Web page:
(Page 12) [B&W text ad] BARBEQUE '67
    Spring Bank Holiday Monday, May 29th
    CREAM • GENO WASHINGTON & The Ram jam Band
    Licensed Bar Applied For—Hot Dogs
    U.V. SOFT LIGHTS DISCOTHEQUE from 4.0 p.m.
    Pay at door. Or for tickets in advance send S.A E. to :
    ADMISSION £1Rivonia, 2 Conery Gardens, Whatton, Notts.

    Friday 28 April 1967
    Canada (ON)
    OTTAWA JOURNAL (page 43) The Youth Beat
    ‘Britain’s Top Ten’
    1. Puppet On A String (2).................... ..Sandie Shaw
    2. Somethin’ Stupid (1)..............Frank, Nancy Sinatra
    3. A Little Bit Me (4)..............................The Monkees
    4. Ha! Ha! Said The Clown....................Manfred Mann
    5. Release Me (3)....................Engelbert Humperdinck
    6. This Is My Song (3)........................Harry Secombe
    7. Purple Haze (11)...........................Jimi Hendrix
    8. Bernadette (12)............................. The Four Tops
    9. It’s All Over (8).............................. ...Cliff Richard
    10. Simon Smith & his Dancing Bear (7).. Alan Price Set.

    Friday 28 April 1967
    SCOTTISH DAILY EXPRESS (page 8) SMASH! the page for the young set
    Top 20
    . . .
    5. Purple Haze Jimi Hendrix (5)
    . . .(by arrangement with New Musical Express)

    Saturday 29 April (6 May) 1967
    USA (Los Angeles, CA)
    BEAT (KRLA) [no mention in the paper of Jimi . . . yet. Ed.] (page 3) ‘Pop Festival For Monterey’:
    Many of the big names in contemporary music, including Paul McCartney have joined together to
    launch a three day pop festival in Monterey, California.

    The Monterey International Pop Festival 1967 will be held June 16, 17 and 18 on the beachside

    Simon and Garfunkel, the Mamas and Papas, Johnny Rivers, the Beach Boys, the Byrds, the Buffalo
    Springfield and Jefferson Airplane
    [& the Who!] will perform without fee.
    Paul McCartney, along with Donovan, Andrew Oldham, John Phillips, Paul Simon, Johnny Rivers and
    producer Terry Melcher, is on the Board of Governors.

    McCartney has spent part of his time in the U.S. in telephone conversation about the Festival with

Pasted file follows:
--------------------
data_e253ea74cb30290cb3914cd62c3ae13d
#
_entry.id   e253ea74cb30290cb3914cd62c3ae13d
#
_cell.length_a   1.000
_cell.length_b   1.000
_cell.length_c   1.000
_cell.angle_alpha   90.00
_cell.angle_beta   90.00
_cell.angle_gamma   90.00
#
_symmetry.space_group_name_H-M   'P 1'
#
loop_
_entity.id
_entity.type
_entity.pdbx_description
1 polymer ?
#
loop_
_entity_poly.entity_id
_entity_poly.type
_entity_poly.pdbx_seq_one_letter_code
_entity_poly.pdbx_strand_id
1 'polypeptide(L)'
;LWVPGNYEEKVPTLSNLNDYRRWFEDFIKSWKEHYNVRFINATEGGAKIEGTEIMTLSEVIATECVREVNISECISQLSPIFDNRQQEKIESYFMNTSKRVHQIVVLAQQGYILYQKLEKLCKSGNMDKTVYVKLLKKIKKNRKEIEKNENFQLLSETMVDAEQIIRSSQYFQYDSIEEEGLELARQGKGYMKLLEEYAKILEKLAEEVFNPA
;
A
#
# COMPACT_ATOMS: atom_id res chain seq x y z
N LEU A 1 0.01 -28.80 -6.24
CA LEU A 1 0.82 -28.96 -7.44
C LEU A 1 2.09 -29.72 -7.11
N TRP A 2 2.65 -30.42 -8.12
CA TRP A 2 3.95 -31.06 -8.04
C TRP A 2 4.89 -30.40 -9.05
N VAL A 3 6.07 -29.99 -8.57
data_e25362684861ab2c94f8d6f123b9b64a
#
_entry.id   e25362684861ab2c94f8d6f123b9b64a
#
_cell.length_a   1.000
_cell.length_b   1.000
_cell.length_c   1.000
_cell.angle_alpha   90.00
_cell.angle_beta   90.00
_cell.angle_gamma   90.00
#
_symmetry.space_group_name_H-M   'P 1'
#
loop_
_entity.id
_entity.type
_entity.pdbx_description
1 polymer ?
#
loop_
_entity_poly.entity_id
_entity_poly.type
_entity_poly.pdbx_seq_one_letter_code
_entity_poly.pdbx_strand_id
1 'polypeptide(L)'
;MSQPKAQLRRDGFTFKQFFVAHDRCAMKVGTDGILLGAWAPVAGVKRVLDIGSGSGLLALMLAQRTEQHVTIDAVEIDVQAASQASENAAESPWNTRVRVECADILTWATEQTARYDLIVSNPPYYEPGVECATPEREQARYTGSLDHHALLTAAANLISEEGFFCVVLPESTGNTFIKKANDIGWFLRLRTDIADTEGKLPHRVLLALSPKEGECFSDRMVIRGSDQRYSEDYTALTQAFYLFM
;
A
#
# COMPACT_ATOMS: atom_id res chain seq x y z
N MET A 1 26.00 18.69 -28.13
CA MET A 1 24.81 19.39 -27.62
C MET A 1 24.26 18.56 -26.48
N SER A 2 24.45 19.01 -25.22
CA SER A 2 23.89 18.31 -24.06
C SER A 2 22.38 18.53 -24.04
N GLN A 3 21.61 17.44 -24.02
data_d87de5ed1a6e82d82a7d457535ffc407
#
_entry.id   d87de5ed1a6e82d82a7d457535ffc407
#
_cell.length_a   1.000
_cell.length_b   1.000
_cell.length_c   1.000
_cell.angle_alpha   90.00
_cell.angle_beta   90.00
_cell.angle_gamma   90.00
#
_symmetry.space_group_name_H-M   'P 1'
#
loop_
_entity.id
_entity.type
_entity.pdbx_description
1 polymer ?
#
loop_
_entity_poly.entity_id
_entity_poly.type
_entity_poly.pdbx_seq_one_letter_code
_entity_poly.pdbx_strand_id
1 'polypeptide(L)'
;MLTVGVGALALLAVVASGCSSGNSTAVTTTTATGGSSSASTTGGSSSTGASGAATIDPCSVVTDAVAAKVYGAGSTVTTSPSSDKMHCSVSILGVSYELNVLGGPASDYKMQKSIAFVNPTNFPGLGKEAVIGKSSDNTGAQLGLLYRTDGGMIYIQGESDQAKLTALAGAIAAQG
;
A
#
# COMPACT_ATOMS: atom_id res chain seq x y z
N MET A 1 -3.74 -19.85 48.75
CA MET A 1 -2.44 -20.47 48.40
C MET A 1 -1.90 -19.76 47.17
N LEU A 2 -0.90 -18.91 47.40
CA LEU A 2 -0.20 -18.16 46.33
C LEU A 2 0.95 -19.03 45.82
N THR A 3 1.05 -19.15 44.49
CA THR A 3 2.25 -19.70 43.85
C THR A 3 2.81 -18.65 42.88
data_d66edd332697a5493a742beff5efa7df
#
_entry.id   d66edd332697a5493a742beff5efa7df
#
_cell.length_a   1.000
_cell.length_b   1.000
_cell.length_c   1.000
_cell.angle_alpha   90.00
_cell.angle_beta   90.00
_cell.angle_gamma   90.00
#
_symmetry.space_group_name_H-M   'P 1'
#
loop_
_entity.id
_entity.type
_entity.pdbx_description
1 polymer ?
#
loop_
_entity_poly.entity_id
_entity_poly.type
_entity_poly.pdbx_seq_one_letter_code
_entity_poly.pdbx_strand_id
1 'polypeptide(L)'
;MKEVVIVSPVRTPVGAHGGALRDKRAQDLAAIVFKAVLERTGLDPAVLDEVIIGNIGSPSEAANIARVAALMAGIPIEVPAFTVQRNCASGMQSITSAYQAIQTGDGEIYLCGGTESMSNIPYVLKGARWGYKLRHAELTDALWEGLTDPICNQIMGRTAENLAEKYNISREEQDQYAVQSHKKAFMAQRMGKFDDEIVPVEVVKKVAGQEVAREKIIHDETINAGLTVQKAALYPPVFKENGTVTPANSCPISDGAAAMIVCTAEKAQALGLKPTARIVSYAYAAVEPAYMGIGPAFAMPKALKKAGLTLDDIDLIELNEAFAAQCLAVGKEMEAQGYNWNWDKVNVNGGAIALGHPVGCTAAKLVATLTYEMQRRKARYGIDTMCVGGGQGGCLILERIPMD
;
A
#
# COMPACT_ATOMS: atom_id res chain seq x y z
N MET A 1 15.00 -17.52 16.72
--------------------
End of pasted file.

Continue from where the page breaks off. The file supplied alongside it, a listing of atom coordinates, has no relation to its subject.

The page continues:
Ben Shapiro, director of the event.

    A total of $40,000 has been invested so far by the Mamas and Papas, Simon and Garfunkel. Johnny
    Rivers and producer Lou Adler to give the Festival working capital.

    The event will be a non-profit corporation with proceeds going towards a pop foundation. The board
    of governors, which Paul serves on, will decide how to use the money for the advancement of pop.
    The board will also decide which groups will perform on the concert bill.

    The festival will open with a show on Friday night. Two more will be held on Saturday and on Sunday
    afternoon, Ravi Shankar will perform. The festival will close Sunday night with a concert by the big
    names in the business. Seminars and workshops will also be held.

    LOS ANGELES-Dick Clark Productions has announced that they will promote a series of three
    concerts by the Monkees at the Forest Hills Tennis Station in New York.
    Dick Clark will host the shows which are set for July 14, 15 and 16. The Monkees will do one show
    per night in the open-air 14,000-plus seat arena
    [supported by JHE. Ed.], which will be scaled to
    gross over $300,000 for the three days.

    Just in case of rain. Clark has also rented the Stadium on the nights of July 17, 18 and 19.
    (Page 13)By ‘Pen’
    You've heard of the Monterey Jazz Festival, and soon you'll be hearing about the Monterey
    International Pop Festival '67
    presented by KRLA. Scheduled in Monterey. California, June 16,
    17 and 18, this three-day entertainment fair will include continuous afternoon and evening
    sessions featuring the world's top artists in the pop field.

    Ravi Shankar, the Buffalo Springfield, the Jefferson Airplane, The Byrds, Hugh Masekela, the Nitty
    Gritty Dirt Band
    [shame they didn’t appear – there were no ‘country’ acts, unless you count the
    Byrds? (pre ‘Sweet Hearts’) Ed.]
    , the Grateful Dead-these are just a few of the stars looking
    forward to the June happening. Being the first event of its kind, this will be the only time top
    name artists from all over the world
    [ie some English speakers only eg India (based in US for
    years), South Africa (based in US), Canada, UK, USA, ie not so ‘all over the world’ at all Ed.]

    will have a chance to meet and work with each other.

    These three days will mean a lot to them and to you. Tickets will go on sale in May, and
    packaged tours including transportation, food accommodation and tickets, leaving Los Angeles
    will be available. Listen to KRLA for further details.
    Frank Zappa: "Rock journalism is people who can't write interviewing people who can't talk for people who can't read."

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    Friday 28 April (6 May) 1967
    BILLBOARD (page 20) R&B Spotlights
    ‘CHART Spotlights’—Predicted R&B Singles chart.
    [ie marketing Jimi as a “soul” artist. Ed.]
    Robert McLure—Don’t Get Your Signals Crossed (Checker)
    Volumes—A Way To Leave You (Inferno)
    Jimi Hendrix Experience—Hey Joe(Reprise)
    Bill Black’s Combo—Son Of Smokie (Hi)
    Benny Gordon and the Soul Brothers—What Is Soul (RCA Victor)
    Oscar Toney Jr.—For Your Precious Love (Bell)
    Dave Turner—Who Can I Turn To (Dynovoice)
    Roy Redmond—Ain’t That Terrible (Loma)
    Eddie Bo—Skate It Out (Seven)
    J.J. Barnes—Baby Please Come Back Home (Groovesville)
    Sharon Redd—Half As Much (Veep)
    The Dells—Inspiration (Cadet)
    Leon Austin—Two Sided Love (King)
    The Tail Feathers—Now Ain’t That Love (Uptite)
    Dramatics—All Because of You (Sport)
    (Page 27) [full page B&W ad] ‘Already No. 3 In England… Destined To Become 67’s Foremost Soul